BOB KAELIN, 1099 Ostrander Ave., Riverhead, Long Island, N.Y. has a 1? HP Waterloo Boy engine and would like to know the original paint scheme. Bob has been doing repair work on engines of this type and has collected and traded quite a few of them, off and on, for over 30 years, but this is his first Waterloo Boy. 'I remember when people were throwing them away or cutting them up for scrap,' Bob says, 'and the few that were still in use were owned by people who could afford nothing else. But I believed then, as now, that they were still a heck of a lot better and more dependable than many of the newer types. It is very pleasing to see the widespread interest in preservation of these engines.' Bob is a John Deere mechanic on Eastern Long Island and notes that many of the two-cylinder tractors are still alive and well. He, himself, owns three (1939 H, 1940 A, and 1941 B) and they are still working in everyday use. Bob's father was a dyed-in-the wool 'red iron' man who sold the first Farmalls that came on the territory and remained an IH dealer for over 30 years.
BILL M. EBEAR, Box 822, Grand Centre, Alberta, Canada TOR-1TO has an identification problem with one of his gas engines. It is a one-cylinder, air-cooled engine. A couple of the bolts have 'Rockford S.P. Co.' written on the side of them.
JIM HICKEY, 1333 El Rey Avenue, El Cajon, California 92021 tells us: 'There has been very little in past issues of G .E.M. on the Meco engine. I have a 6 HP Meco, serial #A1549. Bore and stroke are 6' and 8'. This engine looks quite a bit like a Witte. Can any reader tell me what, if any, connection there was? Are Meco engines rare?'
DAVE KREITLER, 506 Nevada, Libby, Montana 59923 writes for information: Recently we acquired ¦an old Dan Patch 5 HP engine, serial #4678 manufactured by the M.W. Savage Company of Minnesota. In searching what books I have, I can find nothing on it. Wasn't Dan Patch a famous ficticious race horse? Maybe someone out there could inform us as to the color and any other information.'
JAMES E. AND SCOTT FILLE-BROWN, East Washington Street, Stewartsville, New York 08886 need help with a Woodpecker gas engine built by the Middletown Machine Company, Middletown, Ohio. It is a serial #15412, 325 RPM, approximately 7?? HP. The bore is 7?', stroke is about 8?'. This tank-cooled engine is in poor condition, so any information, pictures, etc. would be greatly appreciated. (See also WANTED ad).
GLENN McMUNN, R.R. #1, Villa Ridge, Illinois 62996 has a vertical Cushman engine, Model C43U, serial #8582C, 5-6 HP. The engine has a small radiator and water pump. He would like to know the correct color.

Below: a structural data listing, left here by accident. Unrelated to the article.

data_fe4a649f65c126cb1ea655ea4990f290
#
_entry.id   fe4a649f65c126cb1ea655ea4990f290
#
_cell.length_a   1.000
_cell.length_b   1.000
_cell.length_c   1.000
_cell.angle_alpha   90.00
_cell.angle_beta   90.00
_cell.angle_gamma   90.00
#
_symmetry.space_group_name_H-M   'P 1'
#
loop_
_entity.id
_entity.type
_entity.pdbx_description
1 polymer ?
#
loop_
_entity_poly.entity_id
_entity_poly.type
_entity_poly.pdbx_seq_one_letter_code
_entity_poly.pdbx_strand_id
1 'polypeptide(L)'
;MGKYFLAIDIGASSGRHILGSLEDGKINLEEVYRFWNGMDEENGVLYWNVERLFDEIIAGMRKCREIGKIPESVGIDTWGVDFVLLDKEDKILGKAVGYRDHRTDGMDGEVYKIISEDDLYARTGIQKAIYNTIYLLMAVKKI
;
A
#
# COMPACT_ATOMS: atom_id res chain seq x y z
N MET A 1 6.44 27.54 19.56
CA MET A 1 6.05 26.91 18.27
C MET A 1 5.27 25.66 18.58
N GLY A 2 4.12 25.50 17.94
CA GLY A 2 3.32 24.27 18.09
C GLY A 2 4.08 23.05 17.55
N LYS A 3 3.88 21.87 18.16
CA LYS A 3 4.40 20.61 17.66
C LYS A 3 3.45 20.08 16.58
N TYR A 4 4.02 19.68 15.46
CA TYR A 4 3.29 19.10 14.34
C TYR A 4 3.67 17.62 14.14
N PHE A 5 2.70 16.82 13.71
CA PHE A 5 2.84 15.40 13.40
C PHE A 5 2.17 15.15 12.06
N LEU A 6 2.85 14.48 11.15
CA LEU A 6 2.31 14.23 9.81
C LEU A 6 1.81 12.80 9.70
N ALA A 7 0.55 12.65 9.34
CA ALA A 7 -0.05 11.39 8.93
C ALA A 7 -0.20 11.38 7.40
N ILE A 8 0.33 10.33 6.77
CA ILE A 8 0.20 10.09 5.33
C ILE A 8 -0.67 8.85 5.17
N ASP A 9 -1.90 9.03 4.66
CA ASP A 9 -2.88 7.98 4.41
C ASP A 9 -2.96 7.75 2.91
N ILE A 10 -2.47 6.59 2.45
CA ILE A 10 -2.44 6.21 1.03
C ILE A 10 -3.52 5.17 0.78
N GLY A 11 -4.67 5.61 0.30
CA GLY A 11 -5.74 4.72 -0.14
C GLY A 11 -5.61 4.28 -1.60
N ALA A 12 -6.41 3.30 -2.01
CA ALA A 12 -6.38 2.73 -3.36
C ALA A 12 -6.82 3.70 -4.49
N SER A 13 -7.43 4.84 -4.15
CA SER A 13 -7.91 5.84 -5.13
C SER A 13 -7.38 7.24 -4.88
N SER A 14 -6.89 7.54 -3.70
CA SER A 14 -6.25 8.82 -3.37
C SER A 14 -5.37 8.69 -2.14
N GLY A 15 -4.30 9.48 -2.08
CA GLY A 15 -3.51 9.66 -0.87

JACK VERSTEEG, 3935 Cooley Drive, N.E. Salem, Oregon 97303 is having some problems with identification; 'Having been an engine collector for some years now, I don't run into too many engines that I can't identify what they are. This one is a little different. The flywheels are 34' diameter with a 3' face. Bore 5?'- stroke 10'. The base and barrel are case in one piece. It has two pushrods, one down each side. The vertical flywheel governor controls the intake valve. The ignitor is all brass and has a knurled knob on the trip rod for adjusting the timing. Weight is 1860 pounds. Enough of the color is left to show it was painted Seegar Olds Marroon.'
The tractor had been completely rebuilt 6 years ago, by a retired John Deere mechanic. Upon completion of the tractor he had a stroke which left his disabled and it was never started. 1 found it still silting in the garage where the work had been performed and I purchased it. Come the following Saturday, a few adjustments and a belt from one of my other tractors and she fired right off. She now starts easily by hand and runs beautifully, but still needs some sheet metal work.
The engine is a 6 HP Associated serial #130037. As far as the history on it, I have none. I purchased it from a local engine dealer who told me it came from Missouri. It looked as though it had been many years since it had been run. Some timely work and tender loving care and it runs nicely, starts easily and is very dependable. I believe it will make a fine show piece. It is one of over 40 in my collection.
DAVID HUNT, Mount Pleasant, Gunville Hill, Winterslow, Salisbury, Wittshire, England has an interesting offer: 'If any Americans or Canadians are ever paying a visit to England, they are more than welcome to look me up and see my collection of engines, and I could also put them in touch with other collectors. There is only one stipulation-they have to be engine fanatics like myself.'